Affordable housing town hall
The lack of affordable housing in Seattle has reached crisis levels. It's time to come together for real change. On Thursday, April 23rd, Seattle city councilmembers Nick Licata and Kshama Sawant (and a host of activists and organizations) will host a town hall to discuss bold solutions to this critical problem.
Seattle's transportation future
This spring, SDOT is sponsoring a speaker series to explore what we Seattle can learn from other cities' transportation successes. The speaker list includes Gil Penalosa and Janette Sadik-Khan. (!)
- My kind of bus driver appreciation
- A driver holiday by any other name…
- Hear my bus a comin’
- An anniversary, a heavy baby, and an(other) angry rant
- How to pass the time at a bus stop, part VIII
- Moving beyond the margins
- Transcendental transportation
- Rider for life
- When “growing up” = getting behind the wheel
- Multimodal Monday: Sounder to the fair
In the Bus Bag
An Indigenous Peoples' History of the United States, by Roxanne Dunbar-Ortiz
Tag Archives: KC Metro cuts
Every single seat on my “low productivity” route is taken.
Eff bus cuts.
Two days into the reality that King County’s transit system is about to return to 1997 levels of service, I find myself too overwhelmed to say anything coherent on the subject.
Since election night, I’ve been spending a lot of time thinking–about how 60 years of social engineering, influenced by a handful of greedy corporations, can create a transportation system that requires people to be able bodied, within a certain age range, and capable of spending many thousands of dollars per year just to have basic mobility.
Since the last time I posted (in August—ahem), the Bus Fam has been through a few transitions.
For one thing, Chicklet started kindergarten (!), moving us to yet another stage in our bus lives: parenting a school-age kid.
At some point, I will share more extensive thoughts about our experiences so far. For now, I’ll say we are extremely fortunate that there is an amazing preschool on site at Chicklet’s elementary school. Having one drop-off is helpful to all parents; it is the holy grail for bus parents.
We live too close to the school to qualify for a yellow …
UPDATE, 7/17/13: The rally has been rescheduled to July 27th. The original date conflicted with the National Day of Action for Trayvon Martin. For more information about both rallies, visit the STRU Facebook page. See you on the 20th and the 27th?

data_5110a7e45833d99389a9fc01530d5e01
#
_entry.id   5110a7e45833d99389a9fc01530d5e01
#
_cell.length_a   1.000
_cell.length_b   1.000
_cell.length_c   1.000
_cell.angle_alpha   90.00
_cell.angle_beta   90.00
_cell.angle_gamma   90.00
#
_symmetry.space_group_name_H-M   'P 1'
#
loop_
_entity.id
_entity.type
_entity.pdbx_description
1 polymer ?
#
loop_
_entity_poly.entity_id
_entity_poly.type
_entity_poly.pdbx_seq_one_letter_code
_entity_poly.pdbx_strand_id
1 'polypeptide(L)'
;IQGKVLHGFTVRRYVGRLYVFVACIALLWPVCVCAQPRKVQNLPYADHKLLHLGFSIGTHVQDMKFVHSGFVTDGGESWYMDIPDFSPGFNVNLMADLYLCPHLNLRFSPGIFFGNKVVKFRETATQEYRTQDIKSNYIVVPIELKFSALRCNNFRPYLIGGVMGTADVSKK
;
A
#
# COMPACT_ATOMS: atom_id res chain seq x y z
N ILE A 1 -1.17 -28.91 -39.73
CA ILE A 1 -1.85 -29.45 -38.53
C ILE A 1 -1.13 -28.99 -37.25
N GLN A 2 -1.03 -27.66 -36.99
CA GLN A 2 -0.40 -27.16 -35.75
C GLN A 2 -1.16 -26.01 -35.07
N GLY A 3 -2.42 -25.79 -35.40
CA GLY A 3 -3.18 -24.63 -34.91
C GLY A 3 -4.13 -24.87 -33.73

Yesterday, KC Metro revised its proposals for the September service restructure.
Metro is inviting public comment on the newly revised September service proposals during a second round of public review this month. Six open houses, 14 information tables, and more than a dozen presentations have been scheduled in neighborhoods that would see the most changes under these proposals. Please check our online calendar for a list of these events.
Open Houses (all 6-8 p.m., except as noted below)
Monday, Feb. 13 – Ballard High …
The bus theme for 2011 was “adjustment.” It was a tough year on several fronts.
1) Busing with babies
I started the year grappling with the awkwardness of traveling with a toddler and a preschooler. The challenges increased as the year progressed (and baby #2 grew heavier, squirmier, and more opinionated). We still got around, of course, but I always felt like I had to choose something to sacrifice: convenience, physical comfort, carrying capacity, or sanity. Usually, it was two of the four.
I’ll admit that problem-solving isn’t my strong suit*, but I’m still convinced that most …
Ladies and gentlemen, the future of buschickdom (buschickhood? buschickery?) is in extremely good (and thankfully, nerdy) hands:
A Personal Teen Story on Why the $20 Congestion Reduction Charge Matters
By Jasmine Beverly
I’m not a stereotypical high school girl. I don’t go to high school dances, I have to be dragged to shop for clothes, and I’d rather spend time with my family than go out with friends. I’m seventeen and I don’t even have my permit or license yet. …
My current heroes: Every one of these
500700+ people, who stood in line for hours on a Tuesday night to testify before (some members of) the King County Council about what 700,000 hours of bus cuts would mean to them.
The County Council is hosting some public meetings about the proposed congestion reduction charge this month. One (in Kirkland), has already come and gone, but here’s the info on the other two:
Tuesday, July 12, 6:00 p.m.
King County Council Chambers
516 Third Avenue, 10th Floor, Seattle
Thursday, July 21, 6:00 p.m.
Burien City Council Chambers
400 S.W. 152nd Street
If you can’t make either meeting, you can submit your feedback here.